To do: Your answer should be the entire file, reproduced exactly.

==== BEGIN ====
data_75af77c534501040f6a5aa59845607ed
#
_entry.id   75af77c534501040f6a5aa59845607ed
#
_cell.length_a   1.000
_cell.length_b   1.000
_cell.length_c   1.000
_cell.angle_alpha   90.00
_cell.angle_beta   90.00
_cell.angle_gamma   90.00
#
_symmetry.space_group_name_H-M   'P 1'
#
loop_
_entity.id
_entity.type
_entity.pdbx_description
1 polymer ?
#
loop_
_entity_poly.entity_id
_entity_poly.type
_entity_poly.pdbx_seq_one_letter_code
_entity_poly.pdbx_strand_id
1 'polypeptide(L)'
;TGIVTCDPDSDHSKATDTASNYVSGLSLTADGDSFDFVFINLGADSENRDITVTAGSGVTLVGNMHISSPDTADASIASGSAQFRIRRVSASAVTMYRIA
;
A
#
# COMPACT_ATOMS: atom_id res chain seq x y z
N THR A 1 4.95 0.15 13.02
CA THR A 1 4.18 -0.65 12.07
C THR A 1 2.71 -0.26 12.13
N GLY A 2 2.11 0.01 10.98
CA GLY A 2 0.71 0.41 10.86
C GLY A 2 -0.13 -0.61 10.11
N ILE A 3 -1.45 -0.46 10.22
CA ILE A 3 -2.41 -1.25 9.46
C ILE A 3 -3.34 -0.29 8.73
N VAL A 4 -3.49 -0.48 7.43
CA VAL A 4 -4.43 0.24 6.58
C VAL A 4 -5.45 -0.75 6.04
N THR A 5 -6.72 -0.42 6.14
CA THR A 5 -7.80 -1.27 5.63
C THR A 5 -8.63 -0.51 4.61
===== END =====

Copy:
data_75af77c534501040f6a5aa59845607ed
#
_entry.id   75af77c534501040f6a5aa59845607ed
#
_cell.length_a   1.000
_cell.length_b   1.000
_cell.length_c   1.000
_cell.angle_alpha   90.00
_cell.angle_beta   90.00
_cell.angle_gamma   90.00
#
_symmetry.space_group_name_H-M   'P 1'
#
loop_
_entity.id
_entity.type
_entity.pdbx_description
1 polymer ?
#
loop_
_entity_poly.entity_id
_entity_poly.type
_entity_poly.pdbx_seq_one_letter_code
_entity_poly.pdbx_strand_id
1 'polypeptide(L)'
;TGIVTCDPDSDHSKATDTASNYVSGLSLTADGDSFDFVFINLGADSENRDITVTAGSGVTLVGNMHISSPDTADASIASGSAQFRIRRVSASAVTMYRIA
;
A
#
# COMPACT_ATOMS: atom_id res chain seq x y z
N THR A 1 4.95 0.15 13.02
CA THR A 1 4.18 -0.65 12.07
C THR A 1 2.71 -0.26 12.13
N GLY A 2 2.11 0.01 10.98
CA GLY A 2 0.71 0.41 10.86
C GLY A 2 -0.13 -0.61 10.11
N ILE A 3 -1.45 -0.46 10.22
CA ILE A 3 -2.41 -1.25 9.46
C ILE A 3 -3.34 -0.29 8.73
N VAL A 4 -3.49 -0.48 7.43
CA VAL A 4 -4.43 0.24 6.58
C VAL A 4 -5.45 -0.75 6.04
N THR A 5 -6.72 -0.42 6.14
CA THR A 5 -7.80 -1.27 5.63
C THR A 5 -8.63 -0.51 4.61